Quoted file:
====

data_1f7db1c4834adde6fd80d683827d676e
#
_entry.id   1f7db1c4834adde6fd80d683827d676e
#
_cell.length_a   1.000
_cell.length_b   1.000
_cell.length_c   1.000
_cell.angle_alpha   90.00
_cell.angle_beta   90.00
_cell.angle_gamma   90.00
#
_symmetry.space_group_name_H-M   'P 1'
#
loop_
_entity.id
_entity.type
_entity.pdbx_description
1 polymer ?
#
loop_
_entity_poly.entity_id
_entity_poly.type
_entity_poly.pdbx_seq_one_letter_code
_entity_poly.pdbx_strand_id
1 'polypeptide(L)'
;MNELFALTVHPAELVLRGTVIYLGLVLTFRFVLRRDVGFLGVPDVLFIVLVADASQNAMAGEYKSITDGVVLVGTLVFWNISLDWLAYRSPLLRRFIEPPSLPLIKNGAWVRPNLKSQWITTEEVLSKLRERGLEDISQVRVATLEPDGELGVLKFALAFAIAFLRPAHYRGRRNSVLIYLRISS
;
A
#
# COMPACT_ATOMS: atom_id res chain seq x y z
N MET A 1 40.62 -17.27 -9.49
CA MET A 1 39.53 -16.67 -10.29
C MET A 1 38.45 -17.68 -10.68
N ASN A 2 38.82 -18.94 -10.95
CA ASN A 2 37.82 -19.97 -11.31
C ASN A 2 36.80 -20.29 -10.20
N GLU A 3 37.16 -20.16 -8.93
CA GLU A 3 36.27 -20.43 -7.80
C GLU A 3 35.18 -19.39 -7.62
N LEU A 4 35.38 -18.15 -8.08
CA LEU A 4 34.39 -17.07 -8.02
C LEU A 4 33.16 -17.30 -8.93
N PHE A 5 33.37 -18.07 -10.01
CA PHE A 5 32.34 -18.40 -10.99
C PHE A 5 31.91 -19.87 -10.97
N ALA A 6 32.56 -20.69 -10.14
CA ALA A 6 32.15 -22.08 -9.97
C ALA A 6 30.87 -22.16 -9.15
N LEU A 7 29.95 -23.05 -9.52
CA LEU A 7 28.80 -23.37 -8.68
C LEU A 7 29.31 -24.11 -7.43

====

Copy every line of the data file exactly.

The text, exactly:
data_1f7db1c4834adde6fd80d683827d676e
#
_entry.id   1f7db1c4834adde6fd80d683827d676e
#
_cell.length_a   1.000
_cell.length_b   1.000
_cell.length_c   1.000
_cell.angle_alpha   90.00
_cell.angle_beta   90.00
_cell.angle_gamma   90.00
#
_symmetry.space_group_name_H-M   'P 1'
#
loop_
_entity.id
_entity.type
_entity.pdbx_description
1 polymer ?
#
loop_
_entity_poly.entity_id
_entity_poly.type
_entity_poly.pdbx_seq_one_letter_code
_entity_poly.pdbx_strand_id
1 'polypeptide(L)'
;MNELFALTVHPAELVLRGTVIYLGLVLTFRFVLRRDVGFLGVPDVLFIVLVADASQNAMAGEYKSITDGVVLVGTLVFWNISLDWLAYRSPLLRRFIEPPSLPLIKNGAWVRPNLKSQWITTEEVLSKLRERGLEDISQVRVATLEPDGELGVLKFALAFAIAFLRPAHYRGRRNSVLIYLRISS
;
A
#
# COMPACT_ATOMS: atom_id res chain seq x y z
N MET A 1 40.62 -17.27 -9.49
CA MET A 1 39.53 -16.67 -10.29
C MET A 1 38.45 -17.68 -10.68
N ASN A 2 38.82 -18.94 -10.95
CA ASN A 2 37.82 -19.97 -11.31
C ASN A 2 36.80 -20.29 -10.20
N GLU A 3 37.16 -20.16 -8.93
CA GLU A 3 36.27 -20.43 -7.80
C GLU A 3 35.18 -19.39 -7.62
N LEU A 4 35.38 -18.15 -8.08
CA LEU A 4 34.39 -17.07 -8.02
C LEU A 4 33.16 -17.30 -8.93
N PHE A 5 33.37 -18.07 -10.01
CA PHE A 5 32.34 -18.40 -10.99
C PHE A 5 31.91 -19.87 -10.97
N ALA A 6 32.56 -20.69 -10.14
CA ALA A 6 32.15 -22.08 -9.97
C ALA A 6 30.87 -22.16 -9.15
N LEU A 7 29.95 -23.05 -9.52
CA LEU A 7 28.80 -23.37 -8.68
C LEU A 7 29.31 -24.11 -7.43